DENVER – Food and beverage products featuring upcycled ingredients may qualify for the newly approved Upcycled Certification Standard. Slated to initially roll out in the United States in the next few months, the standard is intended to help consumers identify products that help reduce food waste.
"The Upcycled Certification Standard is an inspiring and hopeful milestone,” said Sandra Noonan, standards committee member and chief sustainability officer at Just Salad, New York. “It lays the groundwork for the 21st-century food system we so desperately need — a system that does more with less; that recognizes resource-efficient brands; and that empowers producers, businesses and consumers to solve food waste together.”
A pilot initiative administered by an independent certifying group will begin accepting applications in the coming weeks, according to the Upcycled Food Association (UFA). Companies interested in the standard may learn more by following this link.
“Fulfilling the great potential of upcycled food movement requires a continued collaborative effort and this standard is representative of the rigor necessary to answer that charge,” said Ben Gray, standards committee co-chair and chief operating officer of the UFA.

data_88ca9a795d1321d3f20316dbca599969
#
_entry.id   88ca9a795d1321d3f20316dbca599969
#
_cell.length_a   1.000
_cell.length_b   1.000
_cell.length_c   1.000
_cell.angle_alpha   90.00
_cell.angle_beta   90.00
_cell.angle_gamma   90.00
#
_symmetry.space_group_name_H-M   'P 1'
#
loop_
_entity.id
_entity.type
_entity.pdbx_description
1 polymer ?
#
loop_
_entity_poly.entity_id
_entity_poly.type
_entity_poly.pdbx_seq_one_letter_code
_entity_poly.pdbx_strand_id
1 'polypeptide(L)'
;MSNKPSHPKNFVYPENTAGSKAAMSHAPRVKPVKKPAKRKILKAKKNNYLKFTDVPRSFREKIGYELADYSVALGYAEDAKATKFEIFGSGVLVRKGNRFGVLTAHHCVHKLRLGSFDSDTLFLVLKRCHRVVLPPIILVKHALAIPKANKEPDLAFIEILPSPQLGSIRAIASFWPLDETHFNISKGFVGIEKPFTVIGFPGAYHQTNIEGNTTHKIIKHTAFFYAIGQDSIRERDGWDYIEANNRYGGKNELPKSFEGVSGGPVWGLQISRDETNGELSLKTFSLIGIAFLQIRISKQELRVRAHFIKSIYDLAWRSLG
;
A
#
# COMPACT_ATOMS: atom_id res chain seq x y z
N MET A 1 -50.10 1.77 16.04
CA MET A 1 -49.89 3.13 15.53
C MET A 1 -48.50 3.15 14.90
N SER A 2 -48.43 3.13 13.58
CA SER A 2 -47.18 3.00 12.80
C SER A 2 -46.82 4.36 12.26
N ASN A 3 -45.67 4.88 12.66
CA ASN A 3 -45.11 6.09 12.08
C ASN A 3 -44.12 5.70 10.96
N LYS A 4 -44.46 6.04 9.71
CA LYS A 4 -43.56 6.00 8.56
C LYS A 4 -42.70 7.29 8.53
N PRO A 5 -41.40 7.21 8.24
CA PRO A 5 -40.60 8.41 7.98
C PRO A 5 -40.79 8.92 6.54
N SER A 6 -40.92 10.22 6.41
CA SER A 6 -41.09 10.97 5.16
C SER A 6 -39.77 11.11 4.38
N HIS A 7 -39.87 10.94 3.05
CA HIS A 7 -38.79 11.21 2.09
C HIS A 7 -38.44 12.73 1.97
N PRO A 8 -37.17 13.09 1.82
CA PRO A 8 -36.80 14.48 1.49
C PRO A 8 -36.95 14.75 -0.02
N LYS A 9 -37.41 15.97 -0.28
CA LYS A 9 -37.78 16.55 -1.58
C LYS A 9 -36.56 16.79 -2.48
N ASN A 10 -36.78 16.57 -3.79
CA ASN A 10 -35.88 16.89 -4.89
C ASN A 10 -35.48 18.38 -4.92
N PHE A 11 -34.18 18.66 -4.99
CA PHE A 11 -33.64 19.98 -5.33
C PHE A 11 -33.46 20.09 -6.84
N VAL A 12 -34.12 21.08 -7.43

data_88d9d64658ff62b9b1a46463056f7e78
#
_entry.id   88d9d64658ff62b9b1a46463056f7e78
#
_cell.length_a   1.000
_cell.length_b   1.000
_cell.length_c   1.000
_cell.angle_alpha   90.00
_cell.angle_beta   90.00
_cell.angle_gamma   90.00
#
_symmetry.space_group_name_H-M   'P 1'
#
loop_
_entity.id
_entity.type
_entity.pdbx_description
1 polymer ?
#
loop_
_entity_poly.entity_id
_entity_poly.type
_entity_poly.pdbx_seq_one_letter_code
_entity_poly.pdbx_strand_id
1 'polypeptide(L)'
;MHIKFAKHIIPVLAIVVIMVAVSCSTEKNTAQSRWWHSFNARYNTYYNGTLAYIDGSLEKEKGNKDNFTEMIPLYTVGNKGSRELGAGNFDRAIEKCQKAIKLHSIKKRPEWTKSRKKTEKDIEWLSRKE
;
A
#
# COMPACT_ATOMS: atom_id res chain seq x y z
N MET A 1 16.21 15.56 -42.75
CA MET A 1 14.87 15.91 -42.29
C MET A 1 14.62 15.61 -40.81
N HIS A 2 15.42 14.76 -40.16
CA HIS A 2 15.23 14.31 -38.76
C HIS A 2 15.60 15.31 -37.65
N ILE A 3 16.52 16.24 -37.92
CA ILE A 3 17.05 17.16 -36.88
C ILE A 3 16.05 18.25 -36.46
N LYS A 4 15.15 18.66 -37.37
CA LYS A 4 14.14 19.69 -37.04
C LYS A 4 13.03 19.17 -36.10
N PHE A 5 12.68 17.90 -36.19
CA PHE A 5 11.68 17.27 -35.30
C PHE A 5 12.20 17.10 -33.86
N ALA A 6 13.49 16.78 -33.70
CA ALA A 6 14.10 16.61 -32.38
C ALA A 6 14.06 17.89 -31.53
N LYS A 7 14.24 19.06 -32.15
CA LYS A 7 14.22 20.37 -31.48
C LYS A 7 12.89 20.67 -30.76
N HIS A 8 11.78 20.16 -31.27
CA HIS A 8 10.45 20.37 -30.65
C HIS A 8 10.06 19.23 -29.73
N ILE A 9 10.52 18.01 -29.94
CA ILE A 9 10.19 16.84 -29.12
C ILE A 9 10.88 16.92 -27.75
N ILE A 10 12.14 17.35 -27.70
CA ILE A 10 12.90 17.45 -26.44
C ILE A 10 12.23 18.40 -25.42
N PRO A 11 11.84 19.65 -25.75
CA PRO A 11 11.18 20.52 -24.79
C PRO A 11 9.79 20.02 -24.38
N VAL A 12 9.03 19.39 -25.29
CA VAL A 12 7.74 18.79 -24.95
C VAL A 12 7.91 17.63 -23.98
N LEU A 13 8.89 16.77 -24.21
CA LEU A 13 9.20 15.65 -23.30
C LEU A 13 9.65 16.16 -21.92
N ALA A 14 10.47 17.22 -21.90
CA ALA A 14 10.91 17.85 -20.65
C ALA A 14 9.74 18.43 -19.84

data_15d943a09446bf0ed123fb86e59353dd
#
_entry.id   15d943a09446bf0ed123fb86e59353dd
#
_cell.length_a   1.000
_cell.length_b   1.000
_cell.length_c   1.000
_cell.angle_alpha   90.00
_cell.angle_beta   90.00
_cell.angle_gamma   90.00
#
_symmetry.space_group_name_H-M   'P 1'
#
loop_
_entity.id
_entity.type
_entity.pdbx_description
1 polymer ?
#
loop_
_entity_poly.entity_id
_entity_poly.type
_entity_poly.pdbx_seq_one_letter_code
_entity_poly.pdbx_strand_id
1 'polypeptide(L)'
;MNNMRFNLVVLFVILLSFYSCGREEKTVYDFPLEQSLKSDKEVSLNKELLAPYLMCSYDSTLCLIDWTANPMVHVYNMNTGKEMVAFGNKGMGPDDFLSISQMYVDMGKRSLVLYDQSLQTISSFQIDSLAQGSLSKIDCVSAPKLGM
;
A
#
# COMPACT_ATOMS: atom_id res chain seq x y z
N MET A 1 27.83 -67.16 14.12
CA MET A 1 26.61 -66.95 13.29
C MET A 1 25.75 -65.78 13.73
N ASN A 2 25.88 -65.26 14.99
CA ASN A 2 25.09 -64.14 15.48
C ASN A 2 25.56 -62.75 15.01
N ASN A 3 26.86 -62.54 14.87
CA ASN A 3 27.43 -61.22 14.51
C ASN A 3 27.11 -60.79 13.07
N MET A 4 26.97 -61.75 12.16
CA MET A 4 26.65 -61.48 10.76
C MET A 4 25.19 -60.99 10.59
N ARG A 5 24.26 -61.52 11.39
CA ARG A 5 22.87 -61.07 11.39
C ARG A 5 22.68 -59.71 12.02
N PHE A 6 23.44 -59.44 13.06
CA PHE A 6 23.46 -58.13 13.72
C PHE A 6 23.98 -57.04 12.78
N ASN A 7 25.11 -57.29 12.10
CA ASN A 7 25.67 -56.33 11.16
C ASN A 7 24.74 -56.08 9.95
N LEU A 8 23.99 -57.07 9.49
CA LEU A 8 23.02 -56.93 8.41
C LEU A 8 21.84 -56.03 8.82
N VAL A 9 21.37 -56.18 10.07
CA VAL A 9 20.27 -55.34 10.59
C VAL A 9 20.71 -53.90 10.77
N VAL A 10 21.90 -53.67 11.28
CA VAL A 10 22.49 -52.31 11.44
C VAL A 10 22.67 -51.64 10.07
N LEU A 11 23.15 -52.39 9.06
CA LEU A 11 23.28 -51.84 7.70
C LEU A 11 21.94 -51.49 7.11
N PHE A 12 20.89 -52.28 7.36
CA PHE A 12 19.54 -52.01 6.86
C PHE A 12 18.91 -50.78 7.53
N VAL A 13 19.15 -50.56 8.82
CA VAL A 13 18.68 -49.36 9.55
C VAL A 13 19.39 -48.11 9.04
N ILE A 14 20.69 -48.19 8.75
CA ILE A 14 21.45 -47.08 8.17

The UFA estimates there are already over 400 upcycled products in the US marketplace and Whole Foods Market, Austin, Texas, named upcycling one of its top 10 trends for 2021, noting that sustainability and an interest in reducing food waste will drive interest.
In May, the UFA took the first step toward developing a certification standard by creating a definition for upcycled foods. The definition reads, “Upcycled foods use ingredients that otherwise would not have gone to human consumption, are procured and produced using verifiable supply chains, and have a positive impact on the environment.”
The definition was created by a task force that included researchers from Harvard University, Drexel University and such non-profit groups as ReFED, the Natural Resources Defense Council and the World Wildlife Fund and was convened by the UFA.
"Formalizing the Upcycled Certification Standards is a landmark achievement for our movement that yields a more circular economy and resilient food system," said Dan Kurzrock, co-founder and executive board officer of UFA and Upcycled Food Foundation and co-founder and chief executive officer of ReGrained. "Officially Certified Upcycled ingredients and products will mark a new generation of commerce that benefits the consumer, the trade, and the planet we call home."